To celebrate Refugee Week in the spirit of Jo Cox Foundation's More In Common, we invited everyone to share a favourite recipe from their background and culture. Below are the delicious recipes that we have received from some of the refugees we support and some of our volunteers. Thank you all for sharing them with us.
from: Carmen Ratoi (of Zig Zag cafe)
I’m so happy to share this recipe with you today because this literally is one of the most common made dishes by my mother as we were growing up, and still is in her household and mine. So needless to say, I learned to make these meatballs a very long time ago. We call these “Chiftele” which is the Romanian word for meatballs.
I still remember that every single time my mother would make these, besides the fact that I was always in the kitchen with her, I was always in charge of rolling them.
And the taste, oh the taste! These meatballs are packed full of fresh herbs and some grated potato. I love parsley, so I’ll put a lot in these meatballs.A bit of dill or coriander will give it a nice interesting taste as well.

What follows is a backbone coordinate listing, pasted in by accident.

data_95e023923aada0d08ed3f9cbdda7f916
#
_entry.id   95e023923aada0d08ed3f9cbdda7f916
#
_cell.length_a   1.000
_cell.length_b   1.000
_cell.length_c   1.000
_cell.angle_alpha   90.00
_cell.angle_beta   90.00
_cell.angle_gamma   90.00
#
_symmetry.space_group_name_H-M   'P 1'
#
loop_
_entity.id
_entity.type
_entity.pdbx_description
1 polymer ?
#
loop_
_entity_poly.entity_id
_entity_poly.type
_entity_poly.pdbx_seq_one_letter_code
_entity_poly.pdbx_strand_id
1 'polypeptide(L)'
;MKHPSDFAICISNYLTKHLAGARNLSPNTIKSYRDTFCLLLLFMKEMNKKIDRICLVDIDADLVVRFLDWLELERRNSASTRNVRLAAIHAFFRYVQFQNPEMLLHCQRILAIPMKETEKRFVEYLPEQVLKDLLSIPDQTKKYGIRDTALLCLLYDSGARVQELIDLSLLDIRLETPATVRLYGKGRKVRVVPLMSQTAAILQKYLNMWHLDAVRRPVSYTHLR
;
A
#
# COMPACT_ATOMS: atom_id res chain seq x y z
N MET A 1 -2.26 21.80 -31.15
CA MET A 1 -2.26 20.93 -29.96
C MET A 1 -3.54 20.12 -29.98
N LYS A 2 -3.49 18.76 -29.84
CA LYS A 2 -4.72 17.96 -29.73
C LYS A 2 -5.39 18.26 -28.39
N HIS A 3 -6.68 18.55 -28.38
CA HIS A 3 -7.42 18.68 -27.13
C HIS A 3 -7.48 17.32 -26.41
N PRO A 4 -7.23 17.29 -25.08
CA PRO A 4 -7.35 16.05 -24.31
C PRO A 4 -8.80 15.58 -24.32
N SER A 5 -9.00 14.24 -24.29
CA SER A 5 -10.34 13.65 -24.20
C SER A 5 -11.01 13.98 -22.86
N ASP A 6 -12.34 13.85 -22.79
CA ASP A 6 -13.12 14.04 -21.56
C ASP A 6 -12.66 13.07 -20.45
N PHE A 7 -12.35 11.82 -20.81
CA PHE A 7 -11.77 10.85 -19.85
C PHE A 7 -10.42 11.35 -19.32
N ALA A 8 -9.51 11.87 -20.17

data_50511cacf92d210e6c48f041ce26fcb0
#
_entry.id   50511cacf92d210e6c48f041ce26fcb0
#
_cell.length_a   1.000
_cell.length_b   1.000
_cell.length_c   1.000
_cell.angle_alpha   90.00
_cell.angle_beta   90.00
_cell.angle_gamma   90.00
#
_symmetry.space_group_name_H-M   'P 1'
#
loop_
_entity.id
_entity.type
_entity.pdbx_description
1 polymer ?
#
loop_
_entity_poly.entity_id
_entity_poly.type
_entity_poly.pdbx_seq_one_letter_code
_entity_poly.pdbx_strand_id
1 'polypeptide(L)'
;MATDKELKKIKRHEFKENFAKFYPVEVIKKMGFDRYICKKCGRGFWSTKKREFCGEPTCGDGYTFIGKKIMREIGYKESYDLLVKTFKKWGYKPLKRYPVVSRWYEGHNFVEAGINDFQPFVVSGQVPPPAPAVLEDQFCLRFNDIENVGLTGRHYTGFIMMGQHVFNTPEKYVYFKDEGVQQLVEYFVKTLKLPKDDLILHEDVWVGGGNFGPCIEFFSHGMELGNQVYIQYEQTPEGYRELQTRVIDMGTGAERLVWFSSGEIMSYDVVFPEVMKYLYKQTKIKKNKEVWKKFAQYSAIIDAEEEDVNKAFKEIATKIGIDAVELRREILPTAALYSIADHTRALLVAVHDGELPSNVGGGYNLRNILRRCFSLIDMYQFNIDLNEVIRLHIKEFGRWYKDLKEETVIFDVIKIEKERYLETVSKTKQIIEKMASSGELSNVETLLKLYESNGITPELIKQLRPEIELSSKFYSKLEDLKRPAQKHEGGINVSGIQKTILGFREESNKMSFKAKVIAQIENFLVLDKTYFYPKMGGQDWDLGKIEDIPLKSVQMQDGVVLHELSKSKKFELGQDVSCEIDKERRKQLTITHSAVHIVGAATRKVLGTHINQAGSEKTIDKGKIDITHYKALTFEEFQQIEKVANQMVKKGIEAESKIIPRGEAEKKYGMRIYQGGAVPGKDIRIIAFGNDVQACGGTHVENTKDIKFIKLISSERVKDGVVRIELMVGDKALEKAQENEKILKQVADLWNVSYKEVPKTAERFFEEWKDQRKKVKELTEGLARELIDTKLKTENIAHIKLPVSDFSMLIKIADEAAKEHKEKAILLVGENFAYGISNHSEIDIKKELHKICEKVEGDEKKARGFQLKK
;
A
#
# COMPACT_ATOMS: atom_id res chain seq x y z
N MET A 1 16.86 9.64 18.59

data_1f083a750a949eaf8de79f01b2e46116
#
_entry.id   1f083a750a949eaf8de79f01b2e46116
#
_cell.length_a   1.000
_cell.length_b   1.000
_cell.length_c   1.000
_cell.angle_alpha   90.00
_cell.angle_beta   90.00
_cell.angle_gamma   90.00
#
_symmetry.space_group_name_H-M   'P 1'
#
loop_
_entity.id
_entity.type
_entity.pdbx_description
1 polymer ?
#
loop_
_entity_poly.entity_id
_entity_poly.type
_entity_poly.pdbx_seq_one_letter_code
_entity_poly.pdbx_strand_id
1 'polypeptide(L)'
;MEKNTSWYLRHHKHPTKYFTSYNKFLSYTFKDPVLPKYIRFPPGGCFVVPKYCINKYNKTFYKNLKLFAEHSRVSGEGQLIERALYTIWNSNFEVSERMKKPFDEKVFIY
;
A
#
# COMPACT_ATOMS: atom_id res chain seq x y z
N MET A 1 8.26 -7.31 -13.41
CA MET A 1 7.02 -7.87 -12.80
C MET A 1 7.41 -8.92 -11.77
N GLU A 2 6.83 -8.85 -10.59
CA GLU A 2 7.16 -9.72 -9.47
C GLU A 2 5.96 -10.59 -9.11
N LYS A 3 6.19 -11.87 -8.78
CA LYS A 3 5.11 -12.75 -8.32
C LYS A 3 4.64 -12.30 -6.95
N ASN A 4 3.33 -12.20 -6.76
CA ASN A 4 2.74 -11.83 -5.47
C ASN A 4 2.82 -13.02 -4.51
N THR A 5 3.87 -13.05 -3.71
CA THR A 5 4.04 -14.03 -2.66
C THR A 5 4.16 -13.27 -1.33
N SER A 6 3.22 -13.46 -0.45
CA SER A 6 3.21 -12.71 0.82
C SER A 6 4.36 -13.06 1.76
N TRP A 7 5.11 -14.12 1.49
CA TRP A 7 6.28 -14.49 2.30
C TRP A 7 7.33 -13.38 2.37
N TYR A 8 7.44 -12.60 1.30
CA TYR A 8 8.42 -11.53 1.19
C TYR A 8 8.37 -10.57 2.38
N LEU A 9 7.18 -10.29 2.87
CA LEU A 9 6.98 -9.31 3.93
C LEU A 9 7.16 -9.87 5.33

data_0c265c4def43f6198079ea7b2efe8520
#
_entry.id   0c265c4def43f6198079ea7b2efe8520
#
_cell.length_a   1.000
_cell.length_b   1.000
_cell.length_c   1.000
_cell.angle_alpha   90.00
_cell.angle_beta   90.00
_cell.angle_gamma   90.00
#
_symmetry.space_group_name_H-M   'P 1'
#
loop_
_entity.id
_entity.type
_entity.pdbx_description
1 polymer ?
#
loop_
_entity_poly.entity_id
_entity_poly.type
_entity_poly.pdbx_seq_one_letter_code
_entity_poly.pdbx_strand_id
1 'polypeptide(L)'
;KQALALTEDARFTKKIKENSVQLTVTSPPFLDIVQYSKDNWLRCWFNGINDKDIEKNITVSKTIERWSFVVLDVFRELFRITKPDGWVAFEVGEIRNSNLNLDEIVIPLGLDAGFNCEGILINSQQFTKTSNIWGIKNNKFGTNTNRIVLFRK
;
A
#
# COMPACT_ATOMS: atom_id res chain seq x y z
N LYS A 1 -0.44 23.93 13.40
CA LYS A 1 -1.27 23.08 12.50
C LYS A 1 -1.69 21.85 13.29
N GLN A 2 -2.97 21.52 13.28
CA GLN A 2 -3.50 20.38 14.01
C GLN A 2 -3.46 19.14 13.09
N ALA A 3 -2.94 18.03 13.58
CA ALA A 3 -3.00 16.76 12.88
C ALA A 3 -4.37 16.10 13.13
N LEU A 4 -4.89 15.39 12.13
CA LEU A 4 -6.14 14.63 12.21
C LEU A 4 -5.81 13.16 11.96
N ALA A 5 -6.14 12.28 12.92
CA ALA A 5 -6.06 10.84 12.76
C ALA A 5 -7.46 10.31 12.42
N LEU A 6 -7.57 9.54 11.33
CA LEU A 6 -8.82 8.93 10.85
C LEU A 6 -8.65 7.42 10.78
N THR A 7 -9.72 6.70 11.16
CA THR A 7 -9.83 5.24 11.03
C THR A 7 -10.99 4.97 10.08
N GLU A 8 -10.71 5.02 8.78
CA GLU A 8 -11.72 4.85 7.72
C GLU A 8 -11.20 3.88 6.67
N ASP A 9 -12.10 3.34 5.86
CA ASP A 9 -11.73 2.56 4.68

Potato? In Meatballs?
Forget all other meatball recipes, this recipe is to die for! We actually shred some potatoes and add it to the meat mixture. I’m not exactly sure why, but from what I heard from my mother is that back in the day, meat was more expensive, so to make more you’d add potatoes. Now of course, I do it because I find that the potato makes the meatballs juicier and I just love the texture of it.
1 tbsp vegetable oil
2 small onions or 1 large, finely chopped
2 cloves garlic finely minced
2 lb ground pork, beef or mix
2 medium potatoes grated
2 large eggs
1/2 cup breadcrumbs
1/2 tsp salt or to taste
1/2 tsp pepper or to taste
1/4 cup parsley finely chopped
1/4 cup dill fresh, finely chopped
oil for frying
All you need is a cheese grater – yup that’s right! Use the grater to shred up your potato nice and fine before incorporating them into your meatballs. It will ensure they stay nice and moist and have super consistent flavour. Prefer To Bake Your Meatballs?
These meatballs can also be baked. Bake at 400 F degrees for about 30 to 45 minutes or until cooked through.
I love using pork or beef in my meatballs because they always turn out so juicy from the higher fat content. You can use any type of ground meat that you like! Keep in mind that meat with a lower fat content like turkey, chicken, or lean ground beef will yield dryer meatballs.